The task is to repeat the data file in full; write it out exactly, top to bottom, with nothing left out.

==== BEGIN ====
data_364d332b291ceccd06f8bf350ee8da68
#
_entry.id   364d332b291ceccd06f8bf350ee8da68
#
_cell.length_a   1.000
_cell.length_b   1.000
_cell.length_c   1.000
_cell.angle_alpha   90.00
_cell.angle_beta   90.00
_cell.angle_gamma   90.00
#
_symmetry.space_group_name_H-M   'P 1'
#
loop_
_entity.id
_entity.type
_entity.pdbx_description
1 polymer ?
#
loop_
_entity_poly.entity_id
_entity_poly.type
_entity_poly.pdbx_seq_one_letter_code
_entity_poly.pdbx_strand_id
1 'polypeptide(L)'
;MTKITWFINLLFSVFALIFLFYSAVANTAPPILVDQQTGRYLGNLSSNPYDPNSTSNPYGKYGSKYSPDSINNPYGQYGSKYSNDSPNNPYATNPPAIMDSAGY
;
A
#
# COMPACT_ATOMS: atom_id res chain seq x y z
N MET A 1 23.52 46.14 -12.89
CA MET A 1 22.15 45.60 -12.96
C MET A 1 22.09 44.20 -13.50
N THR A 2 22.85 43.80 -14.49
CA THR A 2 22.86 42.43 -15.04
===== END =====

data_364d332b291ceccd06f8bf350ee8da68
#
_entry.id   364d332b291ceccd06f8bf350ee8da68
#
_cell.length_a   1.000
_cell.length_b   1.000
_cell.length_c   1.000
_cell.angle_alpha   90.00
_cell.angle_beta   90.00
_cell.angle_gamma   90.00
#
_symmetry.space_group_name_H-M   'P 1'
#
loop_
_entity.id
_entity.type
_entity.pdbx_description
1 polymer ?
#
loop_
_entity_poly.entity_id
_entity_poly.type
_entity_poly.pdbx_seq_one_letter_code
_entity_poly.pdbx_strand_id
1 'polypeptide(L)'
;MTKITWFINLLFSVFALIFLFYSAVANTAPPILVDQQTGRYLGNLSSNPYDPNSTSNPYGKYGSKYSPDSINNPYGQYGSKYSNDSPNNPYATNPPAIMDSAGY
;
A
#
# COMPACT_ATOMS: atom_id res chain seq x y z
N MET A 1 23.52 46.14 -12.89
CA MET A 1 22.15 45.60 -12.96
C MET A 1 22.09 44.20 -13.50
N THR A 2 22.85 43.80 -14.49
CA THR A 2 22.86 42.43 -15.04